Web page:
When Wi-Fi Will Drive

By Adam Stone

October 15, 2004

Use of wireless network technology in cars has some amazing potential—and government and business backing—but the privacy issues and cost could hamper the telematic future on our roadsides.

The future was supposed to have flying bubble cars. That's what they promised us, and frankly we are pretty disappointed. Nonetheless, "talking" cars are a close second, and they may be here sooner than we think.

We don't mean cars that talk to drivers ("a door is ajar...") but rather cars that talk to their environment and perhaps eventually to one another. All this, thanks to the wonder of Wi-Fi.

Known collectively as Vehicle-Infrastructure Integration, the applications of Wi-Fi in the automotive telematics world may take on a range of identities. Systems might for instance monitor traffic in order to adjust the changing of lights. Sensors might use Wi-Fi feedback from vehicles to detect traffic jams. Emergency vehicles might use broadcast via wireless to change traffic signals in order to speed themselves along. Cars might also "communicate" with one another, as an exchange of Wi-Fi signals makes it possible to sound proximity alerts when two vehicles come too close to one another.

An entire study group in the 802.11 Working Group of the IEEE is devoted to this, called "Wireless Access for the Vehicular Environment." It will go by the moniker of 802.11p.

The government is encouraging such applications, with both the Federal Communications Commission (FCC) and the Department of Transportation (DoT) expressing support for a wireless infrastructure that would support such safety- and traffic-management uses.

Analysts say it could happen, but they express significant reservations too.

On the one hand, "there is quite a bit of automaker support behind this," said Dan Benjamin, an analyst at ABI Research. "They are looking to put [Wi-Fi] transceivers into vehicles later in this decade, and once those transceivers are in the vehicles, there will be a greater argument for moving to implement the infrastructure to make use of this technology."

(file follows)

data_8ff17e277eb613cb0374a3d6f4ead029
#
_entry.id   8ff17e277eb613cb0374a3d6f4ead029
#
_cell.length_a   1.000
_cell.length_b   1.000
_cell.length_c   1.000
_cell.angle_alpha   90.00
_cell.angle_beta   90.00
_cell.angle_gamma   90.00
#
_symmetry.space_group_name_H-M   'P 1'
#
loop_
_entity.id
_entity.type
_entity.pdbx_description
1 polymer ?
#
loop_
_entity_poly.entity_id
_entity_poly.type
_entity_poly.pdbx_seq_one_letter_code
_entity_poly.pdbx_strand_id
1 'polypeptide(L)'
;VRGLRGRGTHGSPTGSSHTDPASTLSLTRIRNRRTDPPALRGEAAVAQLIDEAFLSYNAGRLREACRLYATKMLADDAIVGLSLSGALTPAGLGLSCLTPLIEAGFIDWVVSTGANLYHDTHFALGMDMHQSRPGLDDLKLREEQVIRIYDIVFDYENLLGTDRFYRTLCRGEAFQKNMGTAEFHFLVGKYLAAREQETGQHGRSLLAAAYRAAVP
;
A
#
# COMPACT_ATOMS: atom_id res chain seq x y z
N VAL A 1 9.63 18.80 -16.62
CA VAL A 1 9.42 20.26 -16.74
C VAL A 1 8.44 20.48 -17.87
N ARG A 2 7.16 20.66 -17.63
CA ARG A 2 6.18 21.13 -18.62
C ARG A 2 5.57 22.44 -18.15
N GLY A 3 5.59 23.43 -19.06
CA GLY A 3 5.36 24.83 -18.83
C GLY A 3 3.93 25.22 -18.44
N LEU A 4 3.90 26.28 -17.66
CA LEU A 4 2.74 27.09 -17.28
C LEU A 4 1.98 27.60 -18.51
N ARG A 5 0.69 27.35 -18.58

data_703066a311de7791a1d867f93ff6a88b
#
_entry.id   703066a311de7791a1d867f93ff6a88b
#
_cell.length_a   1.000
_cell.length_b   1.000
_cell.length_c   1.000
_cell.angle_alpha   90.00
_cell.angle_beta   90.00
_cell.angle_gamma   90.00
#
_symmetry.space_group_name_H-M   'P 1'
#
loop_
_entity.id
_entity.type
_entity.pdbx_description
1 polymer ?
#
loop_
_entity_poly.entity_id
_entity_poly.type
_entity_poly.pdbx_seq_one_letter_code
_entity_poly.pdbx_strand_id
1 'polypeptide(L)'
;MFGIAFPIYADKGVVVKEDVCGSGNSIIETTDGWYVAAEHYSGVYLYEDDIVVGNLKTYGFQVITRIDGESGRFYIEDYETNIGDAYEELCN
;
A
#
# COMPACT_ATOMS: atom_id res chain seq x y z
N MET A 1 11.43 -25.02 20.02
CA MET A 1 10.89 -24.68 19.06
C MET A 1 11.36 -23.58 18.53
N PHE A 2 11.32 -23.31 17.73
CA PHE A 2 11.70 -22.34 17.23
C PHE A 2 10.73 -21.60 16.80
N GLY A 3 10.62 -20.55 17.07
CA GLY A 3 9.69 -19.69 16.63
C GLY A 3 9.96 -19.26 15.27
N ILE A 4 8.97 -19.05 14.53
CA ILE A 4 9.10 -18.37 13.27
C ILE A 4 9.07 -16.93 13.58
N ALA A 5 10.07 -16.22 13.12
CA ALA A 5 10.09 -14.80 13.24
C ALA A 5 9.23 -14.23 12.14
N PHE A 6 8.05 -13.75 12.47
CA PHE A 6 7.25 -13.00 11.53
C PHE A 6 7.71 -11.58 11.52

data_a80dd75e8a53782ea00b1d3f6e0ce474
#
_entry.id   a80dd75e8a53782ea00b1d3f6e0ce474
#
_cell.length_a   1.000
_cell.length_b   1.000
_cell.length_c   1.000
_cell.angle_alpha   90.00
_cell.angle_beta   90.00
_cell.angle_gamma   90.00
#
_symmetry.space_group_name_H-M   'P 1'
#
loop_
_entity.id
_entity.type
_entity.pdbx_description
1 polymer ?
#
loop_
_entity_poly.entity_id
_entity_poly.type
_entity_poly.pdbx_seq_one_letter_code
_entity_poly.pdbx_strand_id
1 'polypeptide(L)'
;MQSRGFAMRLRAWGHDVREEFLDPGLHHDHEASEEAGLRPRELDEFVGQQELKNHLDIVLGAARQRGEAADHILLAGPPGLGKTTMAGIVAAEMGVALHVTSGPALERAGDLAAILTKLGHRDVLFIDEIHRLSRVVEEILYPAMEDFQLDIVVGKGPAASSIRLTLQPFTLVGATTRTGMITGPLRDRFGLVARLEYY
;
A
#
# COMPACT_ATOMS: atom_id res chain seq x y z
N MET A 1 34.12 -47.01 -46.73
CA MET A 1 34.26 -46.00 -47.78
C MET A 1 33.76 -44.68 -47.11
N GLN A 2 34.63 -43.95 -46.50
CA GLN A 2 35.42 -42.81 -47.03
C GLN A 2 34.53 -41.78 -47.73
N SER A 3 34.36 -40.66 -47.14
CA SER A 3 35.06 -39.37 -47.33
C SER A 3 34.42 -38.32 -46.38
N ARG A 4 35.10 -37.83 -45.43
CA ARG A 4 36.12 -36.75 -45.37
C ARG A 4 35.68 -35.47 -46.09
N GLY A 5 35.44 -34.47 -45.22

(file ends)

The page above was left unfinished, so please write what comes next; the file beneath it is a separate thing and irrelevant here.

The government could speed such implementation in two ways, he said. First, the FCC would license the 5.9 GHz spectrum for 802.11p applications in the automotive realm. Then the DoT would take up the effort, deploying the receivers, transmitters and other physical infrastructure needed to make use of that wireless capability.

Some analysts see major hurdles, however. In the first place there is the money, or lack thereof. While Wi-Fi components may not be terribly expensive, large-scale public networks could put new pressures on already strained civic budgets, notes Julie Ask, senior analyst at Jupiter Research. The cost savings inherent in reducing congestion and saving lives "probably doesn't pay for this," she said.

To make these uses financial feasible, she suggested, government might need to compete with the private sector, perhaps by selling commercial or residential access on the same networks.

Privacy also is a major issue that will need to be addressed. Some civil liberties advocates for example already are questioning the automatic toll-collection systems in use today: They argue that such systems could be used to collect information on individual driver behaviors, which in turn could lay the foundation for some sort of broad-based government snooping. Expand such wireless identification to every vehicle at every street corner, and the privacy concerns are multiplied.

"Each machine or user who communicates with an access point has a MAC address," Ask explained. "Cars would also have some sort of identity. The 'system' may choose not to store that identity, but it would be possible."

At the same time there exists the possibility that competing technologies could squeeze Wi-Fi out of this space before such uses even get off the ground. General Motors for example is reportedly equipping about 3 million new cars each year with Onstar which uses cellular signals, and some observers argue that this same technology could fulfill the traffic-management ambitions envisioned for Wi-Fi.

Still, the expressed support of major government agencies suggests that an automotive implementation of Wi-Fi for civic uses is indeed a real possibility. That being the case, the Wi-Fi community will undoubtedly be wondering what business opportunities may exist. In this respect there is some potential good news.

The big opportunities could come in the form of roadside infrastructure. With miles of open road in this country, there likely will be a lot of street corners in need of sensors. In addition, those in the back-end business could find themselves with new work on their hands, connecting those sensors back to a central network.

At the same time, analysts say there may not be much new business in the way of Wi-Fi installation in cars themselves: Such equipment likely would be low-cost and would be managed by the automakers themselves.

Okay, it's not flying bubble cars. But it's a start.

Originally published on .

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